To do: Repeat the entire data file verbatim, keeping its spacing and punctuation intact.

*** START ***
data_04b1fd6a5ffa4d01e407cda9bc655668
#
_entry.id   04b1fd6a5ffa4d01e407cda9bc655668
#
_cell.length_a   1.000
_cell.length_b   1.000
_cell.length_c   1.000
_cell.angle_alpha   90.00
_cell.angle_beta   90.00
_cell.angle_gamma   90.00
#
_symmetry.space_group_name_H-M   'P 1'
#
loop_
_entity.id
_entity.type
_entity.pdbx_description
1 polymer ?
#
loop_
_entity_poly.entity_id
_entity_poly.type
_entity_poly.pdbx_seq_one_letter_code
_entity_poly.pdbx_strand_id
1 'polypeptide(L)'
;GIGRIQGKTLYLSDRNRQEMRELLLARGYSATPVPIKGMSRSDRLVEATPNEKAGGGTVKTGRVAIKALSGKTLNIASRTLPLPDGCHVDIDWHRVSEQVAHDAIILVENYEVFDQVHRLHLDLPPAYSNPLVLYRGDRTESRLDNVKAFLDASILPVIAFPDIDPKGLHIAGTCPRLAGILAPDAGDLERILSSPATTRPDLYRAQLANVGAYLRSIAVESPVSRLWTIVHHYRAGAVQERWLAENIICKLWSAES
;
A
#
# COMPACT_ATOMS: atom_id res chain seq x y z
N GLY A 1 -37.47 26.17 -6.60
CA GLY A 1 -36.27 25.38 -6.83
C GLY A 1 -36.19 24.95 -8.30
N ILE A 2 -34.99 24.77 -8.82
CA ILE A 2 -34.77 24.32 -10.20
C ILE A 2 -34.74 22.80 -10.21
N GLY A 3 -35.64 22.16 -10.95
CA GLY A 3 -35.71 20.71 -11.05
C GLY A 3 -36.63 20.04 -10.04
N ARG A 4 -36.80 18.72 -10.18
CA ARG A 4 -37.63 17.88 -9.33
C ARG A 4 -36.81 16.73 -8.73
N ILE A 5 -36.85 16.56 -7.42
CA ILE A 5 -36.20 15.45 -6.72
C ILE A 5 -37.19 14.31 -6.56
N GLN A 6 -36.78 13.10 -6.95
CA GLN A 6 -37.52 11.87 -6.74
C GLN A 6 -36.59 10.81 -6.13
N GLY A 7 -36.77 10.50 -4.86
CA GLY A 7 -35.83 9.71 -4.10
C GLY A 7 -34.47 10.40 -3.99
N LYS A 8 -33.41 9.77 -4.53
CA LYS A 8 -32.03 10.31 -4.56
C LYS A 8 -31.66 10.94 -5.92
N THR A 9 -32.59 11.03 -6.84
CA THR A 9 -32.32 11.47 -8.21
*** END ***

data_04b1fd6a5ffa4d01e407cda9bc655668
#
_entry.id   04b1fd6a5ffa4d01e407cda9bc655668
#
_cell.length_a   1.000
_cell.length_b   1.000
_cell.length_c   1.000
_cell.angle_alpha   90.00
_cell.angle_beta   90.00
_cell.angle_gamma   90.00
#
_symmetry.space_group_name_H-M   'P 1'
#
loop_
_entity.id
_entity.type
_entity.pdbx_description
1 polymer ?
#
loop_
_entity_poly.entity_id
_entity_poly.type
_entity_poly.pdbx_seq_one_letter_code
_entity_poly.pdbx_strand_id
1 'polypeptide(L)'
;GIGRIQGKTLYLSDRNRQEMRELLLARGYSATPVPIKGMSRSDRLVEATPNEKAGGGTVKTGRVAIKALSGKTLNIASRTLPLPDGCHVDIDWHRVSEQVAHDAIILVENYEVFDQVHRLHLDLPPAYSNPLVLYRGDRTESRLDNVKAFLDASILPVIAFPDIDPKGLHIAGTCPRLAGILAPDAGDLERILSSPATTRPDLYRAQLANVGAYLRSIAVESPVSRLWTIVHHYRAGAVQERWLAENIICKLWSAES
;
A
#
# COMPACT_ATOMS: atom_id res chain seq x y z
N GLY A 1 -37.47 26.17 -6.60
CA GLY A 1 -36.27 25.38 -6.83
C GLY A 1 -36.19 24.95 -8.30
N ILE A 2 -34.99 24.77 -8.82
CA ILE A 2 -34.77 24.32 -10.20
C ILE A 2 -34.74 22.80 -10.21
N GLY A 3 -35.64 22.16 -10.95
CA GLY A 3 -35.71 20.71 -11.05
C GLY A 3 -36.63 20.04 -10.04
N ARG A 4 -36.80 18.72 -10.18
CA ARG A 4 -37.63 17.88 -9.33
C ARG A 4 -36.81 16.73 -8.73
N ILE A 5 -36.85 16.56 -7.42
CA ILE A 5 -36.20 15.45 -6.72
C ILE A 5 -37.19 14.31 -6.56
N GLN A 6 -36.78 13.10 -6.95
CA GLN A 6 -37.52 11.87 -6.74
C GLN A 6 -36.59 10.81 -6.13
N GLY A 7 -36.77 10.50 -4.86
CA GLY A 7 -35.83 9.71 -4.10
C GLY A 7 -34.47 10.40 -3.99
N LYS A 8 -33.41 9.77 -4.53
CA LYS A 8 -32.03 10.31 -4.56
C LYS A 8 -31.66 10.94 -5.92
N THR A 9 -32.59 11.03 -6.84
CA THR A 9 -32.32 11.47 -8.21